They’re still around, and active. Emily Ruff recruited into a secret organization because she has some kind of talent for language. She’s not sure what it means to become a poet, as they call themselves. But they appear to be set on taking over the world, through the power of words.

The story isn’t told chronologically, which makes things a little confusing, as do the constant shifts from Emily’s story to that of Wil, who was kidnapped from an airport. His captors claim people are out to kill him because he survived something he shouldn’t have. The problem is he has no idea what they are talking about.

This is one thing that makes this book a little difficult. Both Wil and Emily are swept up into events that they don’t understand. Since the reader is seeing through their eyes, the reader has no clue either. Much of the story is about Wil and Emily trying to figure it all out.

Which actually made for more interesting reading. I kept trying to guess along with them.

It’s a suspenseful thriller, well-written although a little heavy on the cursing. Lexicon would be a fun read for anyone who enjoys gritty, action packed speculative fiction.


Shudder is the second in the Stitch trilogy by Samantha Duarte. I read the first one a few years ago, always meaning to come back and read the rest.

Shudder didn’t disappoint. It continues Alessa’s adventures after her escape from Paragon. She’s conflicted about trying to help the rebellion to overthrow the oppressors, wanting to just take the only people she has left with her somewhere safe.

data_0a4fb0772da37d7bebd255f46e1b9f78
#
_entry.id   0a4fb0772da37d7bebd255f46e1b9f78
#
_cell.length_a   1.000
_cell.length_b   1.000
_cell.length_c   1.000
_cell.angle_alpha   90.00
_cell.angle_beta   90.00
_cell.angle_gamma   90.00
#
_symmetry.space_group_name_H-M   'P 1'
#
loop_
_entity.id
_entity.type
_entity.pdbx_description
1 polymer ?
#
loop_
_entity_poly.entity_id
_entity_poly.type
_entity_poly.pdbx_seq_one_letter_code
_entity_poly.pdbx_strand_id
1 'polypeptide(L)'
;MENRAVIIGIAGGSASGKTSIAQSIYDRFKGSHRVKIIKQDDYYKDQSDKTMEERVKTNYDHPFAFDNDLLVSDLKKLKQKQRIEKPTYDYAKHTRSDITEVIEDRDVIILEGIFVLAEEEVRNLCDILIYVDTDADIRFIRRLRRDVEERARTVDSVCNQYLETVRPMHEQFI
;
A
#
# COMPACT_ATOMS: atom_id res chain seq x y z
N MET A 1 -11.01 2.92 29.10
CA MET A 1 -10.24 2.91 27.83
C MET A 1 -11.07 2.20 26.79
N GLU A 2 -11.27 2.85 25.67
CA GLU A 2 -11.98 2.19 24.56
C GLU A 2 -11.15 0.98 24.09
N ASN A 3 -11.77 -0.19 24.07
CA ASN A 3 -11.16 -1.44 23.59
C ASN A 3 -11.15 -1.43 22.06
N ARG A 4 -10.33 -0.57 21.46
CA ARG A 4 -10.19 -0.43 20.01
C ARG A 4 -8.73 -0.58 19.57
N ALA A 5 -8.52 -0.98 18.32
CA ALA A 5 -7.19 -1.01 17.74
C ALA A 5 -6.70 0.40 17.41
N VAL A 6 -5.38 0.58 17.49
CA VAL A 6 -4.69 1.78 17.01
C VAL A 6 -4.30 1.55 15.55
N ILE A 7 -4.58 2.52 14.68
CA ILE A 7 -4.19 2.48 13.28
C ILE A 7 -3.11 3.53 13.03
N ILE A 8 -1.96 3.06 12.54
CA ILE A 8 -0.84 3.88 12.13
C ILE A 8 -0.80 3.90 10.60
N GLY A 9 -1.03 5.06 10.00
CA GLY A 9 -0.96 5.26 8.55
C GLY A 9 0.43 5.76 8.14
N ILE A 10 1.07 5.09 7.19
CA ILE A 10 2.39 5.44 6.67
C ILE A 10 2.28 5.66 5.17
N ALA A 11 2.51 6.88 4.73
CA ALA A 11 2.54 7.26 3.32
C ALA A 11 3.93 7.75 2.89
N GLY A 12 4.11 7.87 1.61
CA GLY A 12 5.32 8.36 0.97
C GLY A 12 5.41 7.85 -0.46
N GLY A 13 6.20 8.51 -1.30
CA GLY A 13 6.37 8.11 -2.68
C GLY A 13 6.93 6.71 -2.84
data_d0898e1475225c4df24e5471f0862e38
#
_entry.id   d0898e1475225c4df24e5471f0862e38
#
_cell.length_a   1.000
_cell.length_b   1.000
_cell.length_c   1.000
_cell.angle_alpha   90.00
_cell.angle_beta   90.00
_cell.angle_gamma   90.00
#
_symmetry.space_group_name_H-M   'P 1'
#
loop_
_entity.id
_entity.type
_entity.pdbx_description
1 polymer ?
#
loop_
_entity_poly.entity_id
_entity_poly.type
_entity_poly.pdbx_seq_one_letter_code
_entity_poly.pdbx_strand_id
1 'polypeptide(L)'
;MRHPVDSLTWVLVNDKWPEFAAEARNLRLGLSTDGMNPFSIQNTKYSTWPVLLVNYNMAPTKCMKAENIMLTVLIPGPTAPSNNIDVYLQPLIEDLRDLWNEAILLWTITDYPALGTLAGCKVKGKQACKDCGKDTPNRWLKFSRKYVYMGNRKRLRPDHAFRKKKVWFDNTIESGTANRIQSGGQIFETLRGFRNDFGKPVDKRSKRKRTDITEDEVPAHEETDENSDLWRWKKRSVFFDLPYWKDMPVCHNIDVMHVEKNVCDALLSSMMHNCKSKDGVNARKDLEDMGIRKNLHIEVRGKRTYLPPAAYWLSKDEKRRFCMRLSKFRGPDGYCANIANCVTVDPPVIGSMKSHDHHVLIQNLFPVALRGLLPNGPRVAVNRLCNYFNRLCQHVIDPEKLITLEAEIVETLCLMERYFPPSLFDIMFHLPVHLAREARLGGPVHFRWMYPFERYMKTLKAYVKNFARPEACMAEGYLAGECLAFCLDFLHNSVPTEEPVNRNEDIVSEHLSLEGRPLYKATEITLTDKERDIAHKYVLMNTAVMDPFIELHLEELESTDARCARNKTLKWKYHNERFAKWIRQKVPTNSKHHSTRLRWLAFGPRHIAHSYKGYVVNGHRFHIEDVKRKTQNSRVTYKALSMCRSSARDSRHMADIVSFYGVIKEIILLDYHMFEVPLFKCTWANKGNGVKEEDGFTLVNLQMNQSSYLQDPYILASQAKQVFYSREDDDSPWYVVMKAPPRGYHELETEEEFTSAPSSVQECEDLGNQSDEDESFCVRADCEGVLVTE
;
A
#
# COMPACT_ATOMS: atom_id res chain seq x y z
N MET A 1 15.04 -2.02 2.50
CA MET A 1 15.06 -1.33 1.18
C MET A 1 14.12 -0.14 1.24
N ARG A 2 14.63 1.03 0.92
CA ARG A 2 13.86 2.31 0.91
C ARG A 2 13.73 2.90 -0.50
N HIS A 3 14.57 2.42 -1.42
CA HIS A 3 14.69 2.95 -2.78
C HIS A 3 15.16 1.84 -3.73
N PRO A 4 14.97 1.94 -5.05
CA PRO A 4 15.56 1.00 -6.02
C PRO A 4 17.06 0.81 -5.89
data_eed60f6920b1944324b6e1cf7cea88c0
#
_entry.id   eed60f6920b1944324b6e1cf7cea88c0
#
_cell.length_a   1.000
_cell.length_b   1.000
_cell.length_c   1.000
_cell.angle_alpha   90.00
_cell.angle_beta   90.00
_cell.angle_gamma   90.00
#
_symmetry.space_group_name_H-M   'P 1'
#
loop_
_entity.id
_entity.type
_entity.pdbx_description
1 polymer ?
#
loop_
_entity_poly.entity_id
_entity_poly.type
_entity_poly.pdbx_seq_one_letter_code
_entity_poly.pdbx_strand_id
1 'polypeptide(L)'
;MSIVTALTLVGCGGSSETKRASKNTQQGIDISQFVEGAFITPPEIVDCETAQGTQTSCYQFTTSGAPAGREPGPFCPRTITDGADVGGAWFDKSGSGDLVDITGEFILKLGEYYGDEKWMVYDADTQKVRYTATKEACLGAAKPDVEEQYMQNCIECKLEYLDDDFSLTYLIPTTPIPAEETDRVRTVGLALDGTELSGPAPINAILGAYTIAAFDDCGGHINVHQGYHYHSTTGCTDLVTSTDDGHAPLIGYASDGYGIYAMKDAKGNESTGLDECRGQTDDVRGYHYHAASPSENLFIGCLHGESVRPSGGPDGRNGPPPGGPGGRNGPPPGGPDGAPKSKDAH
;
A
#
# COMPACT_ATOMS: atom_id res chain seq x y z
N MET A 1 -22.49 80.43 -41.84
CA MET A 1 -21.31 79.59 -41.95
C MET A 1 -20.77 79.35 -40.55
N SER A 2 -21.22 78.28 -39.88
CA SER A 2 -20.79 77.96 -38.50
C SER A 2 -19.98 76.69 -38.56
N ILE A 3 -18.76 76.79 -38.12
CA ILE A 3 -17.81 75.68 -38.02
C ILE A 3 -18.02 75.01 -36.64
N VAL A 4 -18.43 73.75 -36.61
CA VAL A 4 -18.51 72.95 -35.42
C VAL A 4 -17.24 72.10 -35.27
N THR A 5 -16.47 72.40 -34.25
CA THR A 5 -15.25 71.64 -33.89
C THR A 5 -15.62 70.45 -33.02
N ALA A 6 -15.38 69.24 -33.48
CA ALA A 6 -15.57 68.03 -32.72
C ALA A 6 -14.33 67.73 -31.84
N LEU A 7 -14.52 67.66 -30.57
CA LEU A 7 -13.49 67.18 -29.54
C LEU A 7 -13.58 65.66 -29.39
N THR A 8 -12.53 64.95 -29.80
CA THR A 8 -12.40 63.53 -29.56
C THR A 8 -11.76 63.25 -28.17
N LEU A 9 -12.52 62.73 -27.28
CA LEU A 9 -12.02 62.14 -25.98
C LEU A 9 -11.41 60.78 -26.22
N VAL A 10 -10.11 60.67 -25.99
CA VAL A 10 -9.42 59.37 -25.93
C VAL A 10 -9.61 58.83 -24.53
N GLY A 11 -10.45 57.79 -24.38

But she has to face the facts that safety won’t be that easy to find. She has no idea if the virus that took out most of humanity is still circulating, and she’s followed by strange, sub-human beasts and plagued by disturbing flashbacks. Slowly she begins to learn what’s really going on, and faces greater horrors than she imagined.

A Pair of Docks

Jennifer Sinclair’s time travel novel is a fun read with lots of twists and turns. Fourteen-year-old Abbey Sinclair and her brothers accidentally find a portal to other times. After one of the brothers starts receiving strange and vaguely ominous emails, Abbey and her brothers set of trying to find out what the portal is for. When they realize that their mildly autistic neighbor may hold the key to understanding the portal, things only get more complicated.

Posted in Book Reviews | Tagged , , | Leave a comment

Finding New Reads

books-colorfulFinding a new book to read is like going on a treasure hunt. I open the pages, hoping to immerse myself in a new world and get involved with characters I start to care about.

Sometimes it works out that way. Other times, the adventure turns into a slog through an unreadable or just mind-numbingly stupid mess. Or something in between.